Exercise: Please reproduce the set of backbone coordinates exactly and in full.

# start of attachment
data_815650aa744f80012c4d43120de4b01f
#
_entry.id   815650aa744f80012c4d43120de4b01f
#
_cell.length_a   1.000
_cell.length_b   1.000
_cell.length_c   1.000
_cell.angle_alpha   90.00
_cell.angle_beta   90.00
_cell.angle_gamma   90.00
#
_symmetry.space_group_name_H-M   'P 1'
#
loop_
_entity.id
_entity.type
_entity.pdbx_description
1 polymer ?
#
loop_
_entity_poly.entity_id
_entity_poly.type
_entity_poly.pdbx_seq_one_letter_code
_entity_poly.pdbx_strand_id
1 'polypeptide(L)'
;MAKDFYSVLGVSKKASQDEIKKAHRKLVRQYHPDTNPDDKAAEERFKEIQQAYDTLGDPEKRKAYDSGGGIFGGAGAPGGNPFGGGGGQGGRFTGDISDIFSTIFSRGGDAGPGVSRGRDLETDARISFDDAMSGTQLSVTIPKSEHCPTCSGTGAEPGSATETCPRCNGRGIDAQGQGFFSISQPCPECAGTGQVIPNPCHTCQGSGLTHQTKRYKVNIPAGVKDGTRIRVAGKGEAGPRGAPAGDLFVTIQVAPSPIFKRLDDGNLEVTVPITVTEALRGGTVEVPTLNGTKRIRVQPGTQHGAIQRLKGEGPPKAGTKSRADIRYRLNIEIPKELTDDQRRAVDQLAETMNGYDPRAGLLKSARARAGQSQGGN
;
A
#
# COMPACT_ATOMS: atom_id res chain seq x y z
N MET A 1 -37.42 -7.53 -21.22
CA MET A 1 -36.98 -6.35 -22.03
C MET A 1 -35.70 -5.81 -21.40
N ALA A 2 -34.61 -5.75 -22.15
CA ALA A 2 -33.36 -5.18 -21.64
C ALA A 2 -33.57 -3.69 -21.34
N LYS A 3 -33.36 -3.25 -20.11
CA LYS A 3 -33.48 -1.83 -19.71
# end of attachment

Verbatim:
data_815650aa744f80012c4d43120de4b01f
#
_entry.id   815650aa744f80012c4d43120de4b01f
#
_cell.length_a   1.000
_cell.length_b   1.000
_cell.length_c   1.000
_cell.angle_alpha   90.00
_cell.angle_beta   90.00
_cell.angle_gamma   90.00
#
_symmetry.space_group_name_H-M   'P 1'
#
loop_
_entity.id
_entity.type
_entity.pdbx_description
1 polymer ?
#
loop_
_entity_poly.entity_id
_entity_poly.type
_entity_poly.pdbx_seq_one_letter_code
_entity_poly.pdbx_strand_id
1 'polypeptide(L)'
;MAKDFYSVLGVSKKASQDEIKKAHRKLVRQYHPDTNPDDKAAEERFKEIQQAYDTLGDPEKRKAYDSGGGIFGGAGAPGGNPFGGGGGQGGRFTGDISDIFSTIFSRGGDAGPGVSRGRDLETDARISFDDAMSGTQLSVTIPKSEHCPTCSGTGAEPGSATETCPRCNGRGIDAQGQGFFSISQPCPECAGTGQVIPNPCHTCQGSGLTHQTKRYKVNIPAGVKDGTRIRVAGKGEAGPRGAPAGDLFVTIQVAPSPIFKRLDDGNLEVTVPITVTEALRGGTVEVPTLNGTKRIRVQPGTQHGAIQRLKGEGPPKAGTKSRADIRYRLNIEIPKELTDDQRRAVDQLAETMNGYDPRAGLLKSARARAGQSQGGN
;
A
#
# COMPACT_ATOMS: atom_id res chain seq x y z
N MET A 1 -37.42 -7.53 -21.22
CA MET A 1 -36.98 -6.35 -22.03
C MET A 1 -35.70 -5.81 -21.40
N ALA A 2 -34.61 -5.75 -22.15
CA ALA A 2 -33.36 -5.18 -21.64
C ALA A 2 -33.57 -3.69 -21.34
N LYS A 3 -33.36 -3.25 -20.11
CA LYS A 3 -33.48 -1.83 -19.71